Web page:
by Mitch Lee
In mid-March of 1977 I decided to make a snowshoe trek out to Fawn Lake. There was still a good two feet of snow pack on the ground and some wet snow had fallen overnight which made the world look clean and fresh on that Saturday morning.
I loaded up my runner sled with an old pair of wooden snowshoes that were hanging in my father’s workshop.
They had been repaired several times with glue, aluminum splice braces and new leather webbing.
My dog Mutt followed me down the Limekiln Road to the sand road, where I mounted my Yankee Clipper and pushed my way down the hill with my hands drawn up into a fist.
The road was filled with speckles of freshly cast dirt from the plow truck which made for a pretty slow run.
Mutt jogged alongside me.
We gave up halfway from the bottom of the hill and I pulled the sled the rest of the way.
We climbed a snowbank at the base of the hill and found our way along the path of near knee-deep snow that led to Fawn Creek and Limekiln Inlet.
I pulled the snowshoes off the sled and sat down to fasten the leather and buckles over my boot toe and wrapped the heel catch so they would fit snugly.
I propped the sled upright in the snow along the edge of the trail and carefully began my steps so I could get the rhythm of walking with those large beaver tail snowshoes.
We easily found our way along the trail to the lake. Mutt seemed impatient with my slow pace and occasionally stepped on the back of my shoes…almost making me trip.
We had to find our way around or over a few trees that had fallen across the trail.
One was so large that when I tried to lay my chest and stomach over it to swing my legs to the other side, it sort of swallowed me up when I plopped in the snow on its opposite side.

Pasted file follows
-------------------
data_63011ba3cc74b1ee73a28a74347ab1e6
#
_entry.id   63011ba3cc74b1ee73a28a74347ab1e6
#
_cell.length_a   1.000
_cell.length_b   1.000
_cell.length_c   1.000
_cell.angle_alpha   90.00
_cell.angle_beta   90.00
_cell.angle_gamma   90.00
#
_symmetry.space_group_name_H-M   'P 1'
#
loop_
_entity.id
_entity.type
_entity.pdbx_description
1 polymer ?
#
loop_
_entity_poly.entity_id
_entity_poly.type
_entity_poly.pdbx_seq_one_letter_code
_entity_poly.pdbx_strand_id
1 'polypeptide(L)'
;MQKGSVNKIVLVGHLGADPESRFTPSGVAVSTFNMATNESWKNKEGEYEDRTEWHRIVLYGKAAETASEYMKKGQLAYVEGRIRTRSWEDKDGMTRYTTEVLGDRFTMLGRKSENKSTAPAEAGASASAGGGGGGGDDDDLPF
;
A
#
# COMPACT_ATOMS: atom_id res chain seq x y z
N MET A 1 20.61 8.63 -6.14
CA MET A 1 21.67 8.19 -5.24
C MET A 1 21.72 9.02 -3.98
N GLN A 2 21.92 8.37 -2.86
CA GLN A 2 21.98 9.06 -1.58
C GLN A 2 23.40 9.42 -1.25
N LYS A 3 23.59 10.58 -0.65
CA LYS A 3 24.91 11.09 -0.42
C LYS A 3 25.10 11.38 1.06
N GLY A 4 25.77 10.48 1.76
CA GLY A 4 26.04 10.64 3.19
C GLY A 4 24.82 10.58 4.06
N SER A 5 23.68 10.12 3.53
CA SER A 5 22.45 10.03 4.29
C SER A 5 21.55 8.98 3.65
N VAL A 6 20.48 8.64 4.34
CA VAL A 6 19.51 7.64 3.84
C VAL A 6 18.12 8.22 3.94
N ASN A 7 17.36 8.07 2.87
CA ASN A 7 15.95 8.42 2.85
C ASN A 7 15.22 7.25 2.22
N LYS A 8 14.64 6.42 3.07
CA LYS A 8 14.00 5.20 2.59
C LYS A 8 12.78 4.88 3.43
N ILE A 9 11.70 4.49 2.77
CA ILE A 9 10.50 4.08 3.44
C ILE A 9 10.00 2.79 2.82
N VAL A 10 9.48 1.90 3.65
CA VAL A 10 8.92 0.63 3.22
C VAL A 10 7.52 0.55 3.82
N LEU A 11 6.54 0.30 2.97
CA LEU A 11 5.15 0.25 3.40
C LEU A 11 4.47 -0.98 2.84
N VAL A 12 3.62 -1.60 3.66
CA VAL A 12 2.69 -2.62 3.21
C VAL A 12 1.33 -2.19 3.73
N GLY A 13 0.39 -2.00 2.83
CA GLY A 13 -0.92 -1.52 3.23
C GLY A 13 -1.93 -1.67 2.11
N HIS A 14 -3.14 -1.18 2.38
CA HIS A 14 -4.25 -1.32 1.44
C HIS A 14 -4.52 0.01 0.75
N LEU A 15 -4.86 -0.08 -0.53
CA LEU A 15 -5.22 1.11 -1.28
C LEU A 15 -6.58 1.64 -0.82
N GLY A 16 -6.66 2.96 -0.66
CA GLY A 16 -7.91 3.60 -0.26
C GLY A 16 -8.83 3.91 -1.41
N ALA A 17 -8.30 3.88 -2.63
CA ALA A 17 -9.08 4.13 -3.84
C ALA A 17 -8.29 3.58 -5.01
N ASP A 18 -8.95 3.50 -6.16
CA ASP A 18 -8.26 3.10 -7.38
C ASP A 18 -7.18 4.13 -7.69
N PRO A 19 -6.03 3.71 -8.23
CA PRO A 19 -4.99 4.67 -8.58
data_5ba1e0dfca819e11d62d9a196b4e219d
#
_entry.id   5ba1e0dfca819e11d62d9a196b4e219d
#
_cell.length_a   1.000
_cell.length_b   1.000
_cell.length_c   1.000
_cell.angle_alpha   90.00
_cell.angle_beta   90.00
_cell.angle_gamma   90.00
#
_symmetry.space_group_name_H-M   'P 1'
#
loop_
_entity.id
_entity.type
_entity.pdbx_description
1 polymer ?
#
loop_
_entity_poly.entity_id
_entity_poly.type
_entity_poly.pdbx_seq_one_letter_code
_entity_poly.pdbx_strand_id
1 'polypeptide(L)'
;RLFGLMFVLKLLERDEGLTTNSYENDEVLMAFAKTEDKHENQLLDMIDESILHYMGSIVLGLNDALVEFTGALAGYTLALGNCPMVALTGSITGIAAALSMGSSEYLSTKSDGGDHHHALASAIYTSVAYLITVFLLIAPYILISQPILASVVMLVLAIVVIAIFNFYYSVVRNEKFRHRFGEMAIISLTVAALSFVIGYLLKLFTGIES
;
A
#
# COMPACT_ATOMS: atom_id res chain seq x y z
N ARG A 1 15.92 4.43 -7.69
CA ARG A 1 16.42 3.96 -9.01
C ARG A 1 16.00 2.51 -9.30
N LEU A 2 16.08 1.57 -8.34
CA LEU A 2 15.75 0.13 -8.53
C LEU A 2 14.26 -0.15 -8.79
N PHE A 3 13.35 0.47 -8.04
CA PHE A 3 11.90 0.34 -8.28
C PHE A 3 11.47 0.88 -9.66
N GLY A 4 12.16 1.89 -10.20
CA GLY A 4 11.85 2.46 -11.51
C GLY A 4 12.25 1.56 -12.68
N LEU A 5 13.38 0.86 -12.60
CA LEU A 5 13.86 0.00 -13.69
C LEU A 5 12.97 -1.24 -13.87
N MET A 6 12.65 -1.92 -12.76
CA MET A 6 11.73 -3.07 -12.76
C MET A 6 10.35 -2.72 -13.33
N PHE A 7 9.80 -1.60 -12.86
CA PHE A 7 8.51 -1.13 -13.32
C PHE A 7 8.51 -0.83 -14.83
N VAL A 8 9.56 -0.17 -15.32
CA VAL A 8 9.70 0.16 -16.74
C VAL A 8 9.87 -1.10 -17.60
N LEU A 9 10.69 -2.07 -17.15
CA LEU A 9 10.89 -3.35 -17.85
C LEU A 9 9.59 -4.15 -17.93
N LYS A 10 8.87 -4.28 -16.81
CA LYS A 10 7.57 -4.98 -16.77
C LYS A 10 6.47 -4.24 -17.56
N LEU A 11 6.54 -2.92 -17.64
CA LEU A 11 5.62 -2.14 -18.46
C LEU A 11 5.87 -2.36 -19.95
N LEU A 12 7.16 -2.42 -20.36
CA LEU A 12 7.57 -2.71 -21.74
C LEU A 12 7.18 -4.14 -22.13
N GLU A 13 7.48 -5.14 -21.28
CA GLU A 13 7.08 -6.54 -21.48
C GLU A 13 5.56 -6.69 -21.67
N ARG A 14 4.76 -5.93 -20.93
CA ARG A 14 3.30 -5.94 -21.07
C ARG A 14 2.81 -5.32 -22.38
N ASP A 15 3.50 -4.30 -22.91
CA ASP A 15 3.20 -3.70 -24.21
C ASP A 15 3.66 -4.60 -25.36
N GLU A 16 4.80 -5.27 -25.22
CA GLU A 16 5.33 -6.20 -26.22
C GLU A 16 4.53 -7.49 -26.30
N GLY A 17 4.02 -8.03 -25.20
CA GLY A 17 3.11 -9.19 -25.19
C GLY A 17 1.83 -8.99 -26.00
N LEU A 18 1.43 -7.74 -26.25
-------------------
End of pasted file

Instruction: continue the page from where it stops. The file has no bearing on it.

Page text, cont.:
Mutt whined because she could not make it over. She panted and breathed heavily for a while until finally finding her way through a tangle of branches to join me.
We finally reached the end of the pond where there was an old beaver dam. I carefully made my way to the top of the dam to survey the ice to see if it would hold my weight.
The sun peeked out between several clouds and created such a glare from the snow that it hurt my eyes.
I bent down to scoop up some snow to make a snowball.
This drew attention from Mutt who was now poised to fly in the direction of my snow missile.
I tossed it way off in the woods so I could test the ice without her.
The ice was good and hard. I walked along the lightly snow-covered surface, and left web-footed imprints behind me.
Before long Mutt tired of looking for the snowball and joined me as I made all sorts of figure eight designs on the pond. I enjoyed this day on the iced-over beaver dam more than any other day of winter.
Mitch Lee, Adirondack native & storyteller,
lives at Inlet. firstname.lastname@example.org